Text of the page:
Troubleshooting: The initial design had stability issues due to the initial proposal of framing the beams using continuous interlocking. This made the initial design heavy. Whereas the interlocking pattern was maintained for the base in order to keep the structure stable, the interlocks were discarded at the subsequent upper levels, making the structure lighter and allowing for attainment of increase height. Cutting & Assembly: Cutting out of the modular units was done using a laser cutting machine. The cutting process took about 45 min. The Team Credits: Whereas the final product was a product of active team work on the part of all team members, the cutting work was conducted under the guidance of the course supervisor Ivan Mitrofanov since at the time non of the team members could conduct the cutting works independently.
Software : Autodesk AutoCAD, Rhinoceros, LaserWork
Materials : Plywood of thickness 0.30 mm
- Operating the Laser Cutting Machine
- Aligning CAD drawing in LaserWork
- Detailing and spacing of Kerf-Bending
- Re-scaling of components keeping an offset for the laser cutter to burn away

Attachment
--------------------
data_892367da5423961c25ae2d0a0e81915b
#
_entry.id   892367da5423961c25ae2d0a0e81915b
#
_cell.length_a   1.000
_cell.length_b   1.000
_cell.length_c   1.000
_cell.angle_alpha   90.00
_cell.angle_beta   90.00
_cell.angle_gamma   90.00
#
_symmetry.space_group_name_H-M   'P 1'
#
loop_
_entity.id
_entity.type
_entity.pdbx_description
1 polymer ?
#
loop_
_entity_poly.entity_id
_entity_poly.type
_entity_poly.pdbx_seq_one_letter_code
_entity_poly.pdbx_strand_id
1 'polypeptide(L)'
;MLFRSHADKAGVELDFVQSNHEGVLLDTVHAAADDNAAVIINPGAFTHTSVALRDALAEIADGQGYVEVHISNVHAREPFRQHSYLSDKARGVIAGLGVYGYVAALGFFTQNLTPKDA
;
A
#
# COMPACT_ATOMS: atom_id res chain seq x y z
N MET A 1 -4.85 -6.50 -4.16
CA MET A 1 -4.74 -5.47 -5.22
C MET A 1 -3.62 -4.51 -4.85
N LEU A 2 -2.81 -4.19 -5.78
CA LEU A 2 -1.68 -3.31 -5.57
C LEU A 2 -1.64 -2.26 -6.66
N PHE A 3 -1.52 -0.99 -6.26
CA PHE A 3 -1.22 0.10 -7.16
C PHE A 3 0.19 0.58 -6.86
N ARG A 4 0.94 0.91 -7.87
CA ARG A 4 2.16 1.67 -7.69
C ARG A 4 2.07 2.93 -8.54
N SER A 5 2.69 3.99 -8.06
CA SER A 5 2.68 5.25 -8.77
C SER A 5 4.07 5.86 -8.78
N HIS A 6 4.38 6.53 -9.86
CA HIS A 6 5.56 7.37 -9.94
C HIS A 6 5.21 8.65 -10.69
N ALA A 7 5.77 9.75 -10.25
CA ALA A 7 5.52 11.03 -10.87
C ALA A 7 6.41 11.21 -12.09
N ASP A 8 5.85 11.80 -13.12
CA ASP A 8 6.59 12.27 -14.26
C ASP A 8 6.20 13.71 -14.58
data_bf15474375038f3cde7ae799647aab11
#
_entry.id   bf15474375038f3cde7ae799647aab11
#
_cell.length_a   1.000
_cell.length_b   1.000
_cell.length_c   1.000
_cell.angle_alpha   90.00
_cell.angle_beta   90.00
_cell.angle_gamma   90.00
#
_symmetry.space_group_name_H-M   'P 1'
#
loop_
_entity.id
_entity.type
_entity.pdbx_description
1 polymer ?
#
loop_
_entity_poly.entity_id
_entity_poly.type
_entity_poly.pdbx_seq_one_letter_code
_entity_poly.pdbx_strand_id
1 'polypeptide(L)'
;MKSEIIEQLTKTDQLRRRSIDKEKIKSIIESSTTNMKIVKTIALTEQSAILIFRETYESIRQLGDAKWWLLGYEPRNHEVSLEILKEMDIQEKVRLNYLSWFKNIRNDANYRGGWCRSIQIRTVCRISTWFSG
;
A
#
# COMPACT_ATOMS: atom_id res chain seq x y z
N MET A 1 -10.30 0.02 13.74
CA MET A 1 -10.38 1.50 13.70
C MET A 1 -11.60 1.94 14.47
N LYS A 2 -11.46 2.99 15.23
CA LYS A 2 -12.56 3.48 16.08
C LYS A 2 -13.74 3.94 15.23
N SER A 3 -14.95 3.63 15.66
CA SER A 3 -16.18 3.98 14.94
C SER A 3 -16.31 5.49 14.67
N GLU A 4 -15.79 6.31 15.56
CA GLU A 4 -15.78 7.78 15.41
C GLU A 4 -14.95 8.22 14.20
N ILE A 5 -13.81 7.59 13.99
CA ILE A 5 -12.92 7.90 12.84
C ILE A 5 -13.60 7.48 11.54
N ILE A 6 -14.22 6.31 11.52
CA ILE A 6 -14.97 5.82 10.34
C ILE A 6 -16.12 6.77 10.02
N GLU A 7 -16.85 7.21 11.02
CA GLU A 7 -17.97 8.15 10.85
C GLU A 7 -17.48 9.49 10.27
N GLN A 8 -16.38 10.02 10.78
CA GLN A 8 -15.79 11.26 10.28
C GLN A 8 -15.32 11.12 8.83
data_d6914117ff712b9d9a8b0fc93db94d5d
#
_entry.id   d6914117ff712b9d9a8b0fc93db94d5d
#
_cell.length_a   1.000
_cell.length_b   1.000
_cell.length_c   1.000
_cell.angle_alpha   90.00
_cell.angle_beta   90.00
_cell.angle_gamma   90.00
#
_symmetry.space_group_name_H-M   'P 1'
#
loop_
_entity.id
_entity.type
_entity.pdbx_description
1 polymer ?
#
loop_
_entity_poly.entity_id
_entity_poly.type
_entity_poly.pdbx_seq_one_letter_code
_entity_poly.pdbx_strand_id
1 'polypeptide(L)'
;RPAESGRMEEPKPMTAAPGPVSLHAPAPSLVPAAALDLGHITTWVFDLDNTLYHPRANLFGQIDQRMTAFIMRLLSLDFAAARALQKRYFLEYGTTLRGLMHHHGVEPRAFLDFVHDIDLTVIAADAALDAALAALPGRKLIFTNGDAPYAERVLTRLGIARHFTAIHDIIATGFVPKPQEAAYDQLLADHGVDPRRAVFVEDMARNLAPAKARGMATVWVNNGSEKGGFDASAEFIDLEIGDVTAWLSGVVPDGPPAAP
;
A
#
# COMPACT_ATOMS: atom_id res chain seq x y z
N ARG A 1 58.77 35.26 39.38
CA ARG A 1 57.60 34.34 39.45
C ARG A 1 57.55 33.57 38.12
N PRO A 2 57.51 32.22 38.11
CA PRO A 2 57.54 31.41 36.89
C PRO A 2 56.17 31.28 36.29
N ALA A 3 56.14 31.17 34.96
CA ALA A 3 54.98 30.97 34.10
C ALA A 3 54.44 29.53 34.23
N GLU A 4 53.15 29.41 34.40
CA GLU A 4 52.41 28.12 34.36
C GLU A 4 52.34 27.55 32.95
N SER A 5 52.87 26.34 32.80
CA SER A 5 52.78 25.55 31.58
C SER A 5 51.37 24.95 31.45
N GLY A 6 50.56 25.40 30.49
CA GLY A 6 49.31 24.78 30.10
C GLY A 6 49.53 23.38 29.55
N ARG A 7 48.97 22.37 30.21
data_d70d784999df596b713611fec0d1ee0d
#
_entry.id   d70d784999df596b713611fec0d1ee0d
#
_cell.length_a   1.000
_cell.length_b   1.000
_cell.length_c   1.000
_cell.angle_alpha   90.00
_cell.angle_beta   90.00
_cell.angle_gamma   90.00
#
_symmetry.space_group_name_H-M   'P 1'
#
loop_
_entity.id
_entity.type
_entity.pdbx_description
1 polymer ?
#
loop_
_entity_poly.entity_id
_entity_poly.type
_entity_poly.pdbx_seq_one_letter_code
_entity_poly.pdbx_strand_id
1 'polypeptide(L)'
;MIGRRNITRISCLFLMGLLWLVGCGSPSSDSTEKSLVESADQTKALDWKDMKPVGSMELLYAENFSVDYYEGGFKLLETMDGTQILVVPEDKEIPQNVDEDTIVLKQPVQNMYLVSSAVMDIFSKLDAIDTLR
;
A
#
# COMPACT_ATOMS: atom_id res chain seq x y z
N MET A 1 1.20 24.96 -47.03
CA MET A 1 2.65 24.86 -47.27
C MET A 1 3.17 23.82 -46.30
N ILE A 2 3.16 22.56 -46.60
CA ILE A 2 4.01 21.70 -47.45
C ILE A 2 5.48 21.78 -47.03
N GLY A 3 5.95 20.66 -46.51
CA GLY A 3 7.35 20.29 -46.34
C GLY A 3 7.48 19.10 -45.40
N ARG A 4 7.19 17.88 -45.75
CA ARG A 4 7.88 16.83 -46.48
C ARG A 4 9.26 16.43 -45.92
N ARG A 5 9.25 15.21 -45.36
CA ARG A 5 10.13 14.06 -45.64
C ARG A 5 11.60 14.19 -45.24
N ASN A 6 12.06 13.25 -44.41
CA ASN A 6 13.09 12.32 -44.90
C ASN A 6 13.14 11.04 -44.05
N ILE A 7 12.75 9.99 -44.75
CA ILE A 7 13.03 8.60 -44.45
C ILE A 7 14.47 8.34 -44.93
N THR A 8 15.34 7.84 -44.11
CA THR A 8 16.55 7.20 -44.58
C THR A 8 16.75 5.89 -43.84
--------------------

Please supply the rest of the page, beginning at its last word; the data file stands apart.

It is really fascinating to be able to practically fabricate our thoughts with the technology provided at our hand. I was really amazed when our Instructor Ivan Mitrofanov introduced us with various techniques for cutting plywood with the Laser Cutting machine and “Kerf-Bending” was a technique which actually amazed me. There were many initial thoughts on what I could experiment with this new knowledge but then I decided to use the principles of “Interlocking” and “Kerf-Bending” to prototype this Collapsible Cylinder. I have used very simple components for this project and it consists of just “two” kinds of details which was cut by the Laser Cutting machine. You can find these details below:
In this picture you can see the detail (first two pieces) which is meant to interlock together (third piece) and act as movable joints. I had to Laser Cut this detail several times as I could not anticipate how much offset I should keep for the Laser to burn off.
- Vertical Elements :
Here you can see the Vertical Elements along with the Kerf-Pattern and bolted together with the Interlocking details. I had had a similar problem with this detail too due to the laser’s burning offset which made the Kerf very brittle and breaking it instead of bending.
This image shows how the combination of both the detail works when they are laid out on a plain surface, and the ends were later interconnected.
This combination of these techniques worked and thanks to the Kerf Pattern I was able to fold it into a compact form. Although it was very stiff in the beginning, it started loosening up at the interlockings and had to be glued.
Here you can find the link of the DWG file which I have used for making this pattern.
https://drive.google.com/file/d/1sTYFWpRPD8o2PkLQVL96S0E1eC-gi9PK/view?usp=sharing (DWG version attached – AutoCAD 2010)